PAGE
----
In 1986 zidovudine (AZT) had a striking efficacy in decreasing mortality among patients with Human Immunodeficiency Virus (HIV) infection and advanced Acquired Immunodeficiency Syndrome (AIDS). Those patients had very low CD4 T cell counts, profound immunodeficiency and a very high risk of developing opportunistic infections (OIs), especially Pneumocystis jirovecii pneumonia. After 24 weeks of treatment, 19 placebo recipients and 1 AZT recipient died (P <0.001). This remarkable benefit of AZT led to early discontinuation of the placebo-based, first successful HIV treatment trial [2]. These compelling results soon made investigators interested in the potential benefits of treatment at earlier stages of the disease, prior to the development of OIs or drops in CD4 T cell counts to below 200 cells/μl [3]. However, subsequent trials of AZT monotherapy in patients with early infection failed to show evidence of durable benefit in halting the progression of the disease and longer survival [35]. The reverse transcriptase inhibitors that followed AZT in the early 1990s - didanosine, zalcitabine, and stavudine - also were relatively weak antiretroviral agents that at best lowered the viral load by 0.7 log10 copies/ml and their individual use was followed by breakthrough HIV viremia with resistant virus [6, 7].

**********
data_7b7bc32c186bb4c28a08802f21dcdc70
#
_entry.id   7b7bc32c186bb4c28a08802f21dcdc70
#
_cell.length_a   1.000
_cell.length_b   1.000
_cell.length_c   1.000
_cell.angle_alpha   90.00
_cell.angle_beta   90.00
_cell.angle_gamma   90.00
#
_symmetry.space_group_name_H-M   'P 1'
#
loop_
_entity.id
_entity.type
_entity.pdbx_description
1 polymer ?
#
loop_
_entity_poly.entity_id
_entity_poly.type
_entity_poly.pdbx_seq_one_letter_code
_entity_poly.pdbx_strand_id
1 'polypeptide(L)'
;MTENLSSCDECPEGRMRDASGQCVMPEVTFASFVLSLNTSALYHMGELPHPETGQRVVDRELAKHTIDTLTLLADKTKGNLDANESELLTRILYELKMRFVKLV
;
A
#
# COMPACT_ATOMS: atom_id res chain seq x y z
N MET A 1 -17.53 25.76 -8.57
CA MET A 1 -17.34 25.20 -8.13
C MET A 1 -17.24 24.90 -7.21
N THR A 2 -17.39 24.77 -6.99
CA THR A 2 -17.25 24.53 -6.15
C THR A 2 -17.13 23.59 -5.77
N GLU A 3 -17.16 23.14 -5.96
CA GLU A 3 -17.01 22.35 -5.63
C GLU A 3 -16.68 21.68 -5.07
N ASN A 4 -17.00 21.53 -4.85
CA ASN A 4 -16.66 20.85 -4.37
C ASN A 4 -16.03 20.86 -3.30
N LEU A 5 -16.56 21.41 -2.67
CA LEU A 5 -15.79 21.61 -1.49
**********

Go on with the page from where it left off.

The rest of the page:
Over subsequent years substantial progress was made in developing more potent antiretroviral agents and regimens. Novel inhibitors of the HIV protease, such as ritonavir and indinavir, were able to lower plasma viremia by 2.0 log10 copies/ml and certain non-nucleoside blockers of the reverse transcriptase, such as nevirapine, exhibited inhibitory effect of 1.0 to 1.5 log10 copies/ml [8, 9]. Combination therapy, which came into vogue in the early 1990s, of zidovudine plus lamivudine had shown a promising activity of about 1.7 log10 copies/ml in vivo[7]. The advent of highly active antiretroviral therapy (HAART) by the mid-1990s brought new hopes for the advocates of the “hit early, hit hard” approach [10]. However, subsequent studies analyzing patient cohorts on earlier HAART regimens would still show no difference in HIV-related complications or mortality comparing early initiation of HAART (CD4 T cell counts ≥350 cells/μl) versus delayed HAART initiation (CD4 cell counts of 200 to 350 cells/μl) [11, 12]. The cumulative toxicities and poor tolerability of initial HAART regimens, the negative impact of pre-existent HIV resistance among those treated with inadequate regimens years before HAART, and the need for life-long treatment made clinicians and guidelines eventually move away from this strategy [13, 14].